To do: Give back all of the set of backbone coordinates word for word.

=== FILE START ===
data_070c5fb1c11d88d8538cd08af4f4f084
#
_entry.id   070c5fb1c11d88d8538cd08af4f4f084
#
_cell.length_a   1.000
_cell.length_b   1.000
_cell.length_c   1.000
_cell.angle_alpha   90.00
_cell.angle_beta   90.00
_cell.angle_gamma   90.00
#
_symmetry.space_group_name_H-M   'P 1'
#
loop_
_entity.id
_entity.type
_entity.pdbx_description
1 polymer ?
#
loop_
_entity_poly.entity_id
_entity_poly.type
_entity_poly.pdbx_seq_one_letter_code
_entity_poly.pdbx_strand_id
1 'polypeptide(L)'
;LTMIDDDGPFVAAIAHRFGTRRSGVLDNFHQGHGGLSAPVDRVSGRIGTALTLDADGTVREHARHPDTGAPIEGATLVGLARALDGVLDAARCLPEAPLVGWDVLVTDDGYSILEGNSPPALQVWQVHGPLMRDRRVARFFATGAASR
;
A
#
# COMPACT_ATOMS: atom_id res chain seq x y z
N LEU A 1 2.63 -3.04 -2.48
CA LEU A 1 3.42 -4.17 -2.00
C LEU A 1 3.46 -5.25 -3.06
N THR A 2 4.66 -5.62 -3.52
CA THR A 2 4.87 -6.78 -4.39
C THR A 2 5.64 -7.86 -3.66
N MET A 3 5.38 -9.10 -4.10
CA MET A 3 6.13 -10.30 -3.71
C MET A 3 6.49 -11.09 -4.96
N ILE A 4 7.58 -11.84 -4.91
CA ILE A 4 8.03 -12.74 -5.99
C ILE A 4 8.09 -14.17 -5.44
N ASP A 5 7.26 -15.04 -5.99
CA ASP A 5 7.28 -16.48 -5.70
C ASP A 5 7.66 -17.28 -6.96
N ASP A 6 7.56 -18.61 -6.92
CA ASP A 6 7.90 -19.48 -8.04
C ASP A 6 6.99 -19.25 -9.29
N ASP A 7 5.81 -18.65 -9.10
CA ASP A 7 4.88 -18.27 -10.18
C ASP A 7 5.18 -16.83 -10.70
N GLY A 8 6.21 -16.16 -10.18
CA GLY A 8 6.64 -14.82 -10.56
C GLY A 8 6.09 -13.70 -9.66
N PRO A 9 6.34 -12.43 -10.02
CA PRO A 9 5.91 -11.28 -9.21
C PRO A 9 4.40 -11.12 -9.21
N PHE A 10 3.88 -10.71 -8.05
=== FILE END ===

data_070c5fb1c11d88d8538cd08af4f4f084
#
_entry.id   070c5fb1c11d88d8538cd08af4f4f084
#
_cell.length_a   1.000
_cell.length_b   1.000
_cell.length_c   1.000
_cell.angle_alpha   90.00
_cell.angle_beta   90.00
_cell.angle_gamma   90.00
#
_symmetry.space_group_name_H-M   'P 1'
#
loop_
_entity.id
_entity.type
_entity.pdbx_description
1 polymer ?
#
loop_
_entity_poly.entity_id
_entity_poly.type
_entity_poly.pdbx_seq_one_letter_code
_entity_poly.pdbx_strand_id
1 'polypeptide(L)'
;LTMIDDDGPFVAAIAHRFGTRRSGVLDNFHQGHGGLSAPVDRVSGRIGTALTLDADGTVREHARHPDTGAPIEGATLVGLARALDGVLDAARCLPEAPLVGWDVLVTDDGYSILEGNSPPALQVWQVHGPLMRDRRVARFFATGAASR
;
A
#
# COMPACT_ATOMS: atom_id res chain seq x y z
N LEU A 1 2.63 -3.04 -2.48
CA LEU A 1 3.42 -4.17 -2.00
C LEU A 1 3.46 -5.25 -3.06
N THR A 2 4.66 -5.62 -3.52
CA THR A 2 4.87 -6.78 -4.39
C THR A 2 5.64 -7.86 -3.66
N MET A 3 5.38 -9.10 -4.10
CA MET A 3 6.13 -10.30 -3.71
C MET A 3 6.49 -11.09 -4.96
N ILE A 4 7.58 -11.84 -4.91
CA ILE A 4 8.03 -12.74 -5.99
C ILE A 4 8.09 -14.17 -5.44
N ASP A 5 7.26 -15.04 -5.99
CA ASP A 5 7.28 -16.48 -5.70
C ASP A 5 7.66 -17.28 -6.96
N ASP A 6 7.56 -18.61 -6.92
CA ASP A 6 7.90 -19.48 -8.04
C ASP A 6 6.99 -19.25 -9.29
N ASP A 7 5.81 -18.65 -9.10
CA ASP A 7 4.88 -18.27 -10.18
C ASP A 7 5.18 -16.83 -10.70
N GLY A 8 6.21 -16.16 -10.18
CA GLY A 8 6.64 -14.82 -10.56
C GLY A 8 6.09 -13.70 -9.66
N PRO A 9 6.34 -12.43 -10.02
CA PRO A 9 5.91 -11.28 -9.21
C PRO A 9 4.40 -11.12 -9.21
N PHE A 10 3.88 -10.71 -8.05